Naturally, one aspect of the new design consists of finding the right packaging for and harmonizing the design ideas with the new technology. The proportions are important: Where is the radiator bridge, how long is the overhang, how does the vehicle come together at the front with the typical Mercedes grille? Because we know that the transport industry and drivers have had something of a rowdy image in recent years, the new Sprinter could not afford to resemble Darth Vader’s mask. The vehicle’s competence needed to be emphasized but without becoming neutral, in other words boring. Our team not only consists of designers but also engineers in order to contribute innovative and functional ideas for the customers: Lashing rings, roof rails, attachments, ladders and so on. Ultimately, the new Sprinter also has to fit into the Mercedes-Benz family. That is why our team is involved in passenger vehicle projects and passenger vehicle designers also work on our projects: What should the next S-Class, the new A-Class or the next Actros look like? This exchange enables us to guarantee that all of the vehicles feel like a single family.
The Sprinter has always had a very striking appearance with attractive, full and powerful surfaces. And now with the even stronger front, I think this is almost as though it were the more natural design for the Sprinter than the original front end. When revising a model one rarely has this impression and thinks: “Wow, this looks the way it should have looked from the very beginning!” This is what I like most about the new Sprinter. Most of the configurations of the vehicle are 30 mm lower. Naturally, it looks better on the road as a result and this makes us designers very happy. The aerodynamics were another aspect. The vehicle is more aerodynamically efficient when there is less air between the road and the underbody. And the slightly harder suspension also makes the vehicle a little more dynamic. So with one single measure we have done the aerodynamics, the design and the handling a favor. Aerodynamics is a science –And the tail end plays the most important role: The airflow has a “jump angle” at the rear and if you comply with this then you have already done the most important thing to reduce consumption and emissions. Although the design of the new Sprinter appears more dynamic and the radiator at the front is a little steeper, the aerodynamics have not suffered. Although I do not believe that customers will say “man, the Sprinter now looks even better than my own E-Class”, but: Buyers will notice that the vehicle is more harmonious.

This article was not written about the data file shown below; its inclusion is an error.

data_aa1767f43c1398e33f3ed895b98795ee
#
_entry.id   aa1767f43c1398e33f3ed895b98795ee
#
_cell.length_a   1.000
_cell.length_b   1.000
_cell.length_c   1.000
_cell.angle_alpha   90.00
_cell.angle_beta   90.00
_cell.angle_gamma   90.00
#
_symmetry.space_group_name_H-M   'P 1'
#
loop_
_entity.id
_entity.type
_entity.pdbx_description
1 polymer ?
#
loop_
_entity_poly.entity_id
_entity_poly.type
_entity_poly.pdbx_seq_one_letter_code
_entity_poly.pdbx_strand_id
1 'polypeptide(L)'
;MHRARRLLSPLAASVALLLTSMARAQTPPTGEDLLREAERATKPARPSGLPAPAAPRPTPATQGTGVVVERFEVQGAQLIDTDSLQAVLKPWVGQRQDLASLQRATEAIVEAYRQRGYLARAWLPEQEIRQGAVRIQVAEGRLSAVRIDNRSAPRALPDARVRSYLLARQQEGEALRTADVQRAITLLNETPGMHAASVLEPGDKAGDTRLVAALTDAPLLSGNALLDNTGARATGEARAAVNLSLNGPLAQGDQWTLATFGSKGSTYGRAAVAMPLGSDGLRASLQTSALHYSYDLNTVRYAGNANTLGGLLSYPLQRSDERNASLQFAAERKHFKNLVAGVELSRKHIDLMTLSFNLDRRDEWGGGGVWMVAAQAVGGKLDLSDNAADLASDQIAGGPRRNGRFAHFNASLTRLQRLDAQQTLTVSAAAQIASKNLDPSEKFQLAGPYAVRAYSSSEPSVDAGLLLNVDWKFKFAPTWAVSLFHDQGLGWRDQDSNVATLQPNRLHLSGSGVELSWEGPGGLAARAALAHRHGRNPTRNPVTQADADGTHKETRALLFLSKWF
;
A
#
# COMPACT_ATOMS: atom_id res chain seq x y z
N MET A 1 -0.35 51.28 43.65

Personally, if I did not have any design specifications at all… Then my vision of commercial vehicles would be a free sculpture. I would simply work free-form. Abstract painting is my hobby, generating an abstract shape. I think that the hybridization of the vehicles will make it more easy to fit technical components in the future. For example, electric motors which are mounted on the axle or in the middle. I would think of something such as the architecture from Zaha Hadid or Frank Gehry, the Guggenheim Museum in Bilbao. When I think of a free sculpture then I mean simply creating shapes – with completely different formal freedoms, creating something never seen before. I would orient myself on architecture. Let us see what the future of commercial vehicle design has to offer… I’m very excited!